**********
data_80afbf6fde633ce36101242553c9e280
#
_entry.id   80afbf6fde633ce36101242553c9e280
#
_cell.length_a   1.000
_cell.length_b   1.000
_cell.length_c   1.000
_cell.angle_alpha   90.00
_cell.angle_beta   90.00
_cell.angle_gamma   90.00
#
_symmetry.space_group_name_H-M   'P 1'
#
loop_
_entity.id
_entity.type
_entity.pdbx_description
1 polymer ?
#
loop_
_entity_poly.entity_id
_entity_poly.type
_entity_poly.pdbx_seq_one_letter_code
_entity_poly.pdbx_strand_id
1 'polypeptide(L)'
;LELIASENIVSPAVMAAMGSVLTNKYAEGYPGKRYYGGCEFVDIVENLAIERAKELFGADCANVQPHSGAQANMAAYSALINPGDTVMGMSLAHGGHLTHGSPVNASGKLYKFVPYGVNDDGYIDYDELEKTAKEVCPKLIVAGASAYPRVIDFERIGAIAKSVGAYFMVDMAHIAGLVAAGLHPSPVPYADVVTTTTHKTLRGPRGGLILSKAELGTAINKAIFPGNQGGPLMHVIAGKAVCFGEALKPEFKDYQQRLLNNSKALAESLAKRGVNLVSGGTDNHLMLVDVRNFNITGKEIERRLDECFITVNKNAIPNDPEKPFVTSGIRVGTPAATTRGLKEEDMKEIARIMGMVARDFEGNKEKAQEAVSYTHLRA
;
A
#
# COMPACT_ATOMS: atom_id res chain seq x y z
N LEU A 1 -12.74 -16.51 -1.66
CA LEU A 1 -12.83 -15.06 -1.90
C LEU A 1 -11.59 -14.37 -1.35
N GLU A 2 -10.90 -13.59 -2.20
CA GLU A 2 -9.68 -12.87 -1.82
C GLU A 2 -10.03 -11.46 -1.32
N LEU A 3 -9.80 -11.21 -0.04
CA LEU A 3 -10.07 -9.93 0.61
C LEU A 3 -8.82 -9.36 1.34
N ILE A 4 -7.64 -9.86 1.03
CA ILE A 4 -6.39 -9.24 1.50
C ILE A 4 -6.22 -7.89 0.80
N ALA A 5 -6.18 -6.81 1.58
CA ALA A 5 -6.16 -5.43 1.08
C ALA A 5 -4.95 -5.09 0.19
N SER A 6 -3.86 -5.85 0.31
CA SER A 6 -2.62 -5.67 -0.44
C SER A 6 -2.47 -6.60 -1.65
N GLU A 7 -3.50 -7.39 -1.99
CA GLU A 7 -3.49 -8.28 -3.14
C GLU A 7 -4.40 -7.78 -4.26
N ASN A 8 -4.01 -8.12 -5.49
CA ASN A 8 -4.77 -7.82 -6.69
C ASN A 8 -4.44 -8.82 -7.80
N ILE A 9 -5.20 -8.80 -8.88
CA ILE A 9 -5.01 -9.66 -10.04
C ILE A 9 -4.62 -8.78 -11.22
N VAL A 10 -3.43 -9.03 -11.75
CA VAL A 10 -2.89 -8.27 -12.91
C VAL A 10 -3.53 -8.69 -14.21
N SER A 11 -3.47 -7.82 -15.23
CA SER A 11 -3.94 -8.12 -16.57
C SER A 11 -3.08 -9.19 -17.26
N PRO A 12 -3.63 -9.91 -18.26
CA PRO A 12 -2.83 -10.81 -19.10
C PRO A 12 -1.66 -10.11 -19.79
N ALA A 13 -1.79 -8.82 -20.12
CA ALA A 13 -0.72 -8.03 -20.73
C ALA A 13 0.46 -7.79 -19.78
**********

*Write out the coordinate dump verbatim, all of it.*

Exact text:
data_80afbf6fde633ce36101242553c9e280
#
_entry.id   80afbf6fde633ce36101242553c9e280
#
_cell.length_a   1.000
_cell.length_b   1.000
_cell.length_c   1.000
_cell.angle_alpha   90.00
_cell.angle_beta   90.00
_cell.angle_gamma   90.00
#
_symmetry.space_group_name_H-M   'P 1'
#
loop_
_entity.id
_entity.type
_entity.pdbx_description
1 polymer ?
#
loop_
_entity_poly.entity_id
_entity_poly.type
_entity_poly.pdbx_seq_one_letter_code
_entity_poly.pdbx_strand_id
1 'polypeptide(L)'
;LELIASENIVSPAVMAAMGSVLTNKYAEGYPGKRYYGGCEFVDIVENLAIERAKELFGADCANVQPHSGAQANMAAYSALINPGDTVMGMSLAHGGHLTHGSPVNASGKLYKFVPYGVNDDGYIDYDELEKTAKEVCPKLIVAGASAYPRVIDFERIGAIAKSVGAYFMVDMAHIAGLVAAGLHPSPVPYADVVTTTTHKTLRGPRGGLILSKAELGTAINKAIFPGNQGGPLMHVIAGKAVCFGEALKPEFKDYQQRLLNNSKALAESLAKRGVNLVSGGTDNHLMLVDVRNFNITGKEIERRLDECFITVNKNAIPNDPEKPFVTSGIRVGTPAATTRGLKEEDMKEIARIMGMVARDFEGNKEKAQEAVSYTHLRA
;
A
#
# COMPACT_ATOMS: atom_id res chain seq x y z
N LEU A 1 -12.74 -16.51 -1.66
CA LEU A 1 -12.83 -15.06 -1.90
C LEU A 1 -11.59 -14.37 -1.35
N GLU A 2 -10.90 -13.59 -2.20
CA GLU A 2 -9.68 -12.87 -1.82
C GLU A 2 -10.03 -11.46 -1.32
N LEU A 3 -9.80 -11.21 -0.04
CA LEU A 3 -10.07 -9.93 0.61
C LEU A 3 -8.82 -9.36 1.34
N ILE A 4 -7.64 -9.86 1.03
CA ILE A 4 -6.39 -9.24 1.50
C ILE A 4 -6.22 -7.89 0.80
N ALA A 5 -6.18 -6.81 1.58
CA ALA A 5 -6.16 -5.43 1.08
C ALA A 5 -4.95 -5.09 0.19
N SER A 6 -3.86 -5.85 0.31
CA SER A 6 -2.62 -5.67 -0.44
C SER A 6 -2.47 -6.60 -1.65
N GLU A 7 -3.50 -7.39 -1.99
CA GLU A 7 -3.49 -8.28 -3.14
C GLU A 7 -4.40 -7.78 -4.26
N ASN A 8 -4.01 -8.12 -5.49
CA ASN A 8 -4.77 -7.82 -6.69
C ASN A 8 -4.44 -8.82 -7.80
N ILE A 9 -5.20 -8.80 -8.88
CA ILE A 9 -5.01 -9.66 -10.04
C ILE A 9 -4.62 -8.78 -11.22
N VAL A 10 -3.43 -9.03 -11.75
CA VAL A 10 -2.89 -8.27 -12.91
C VAL A 10 -3.53 -8.69 -14.21
N SER A 11 -3.47 -7.82 -15.23
CA SER A 11 -3.94 -8.12 -16.57
C SER A 11 -3.08 -9.19 -17.26
N PRO A 12 -3.63 -9.91 -18.26
CA PRO A 12 -2.83 -10.81 -19.10
C PRO A 12 -1.66 -10.11 -19.79
N ALA A 13 -1.79 -8.82 -20.12
CA ALA A 13 -0.72 -8.03 -20.73
C ALA A 13 0.46 -7.79 -19.78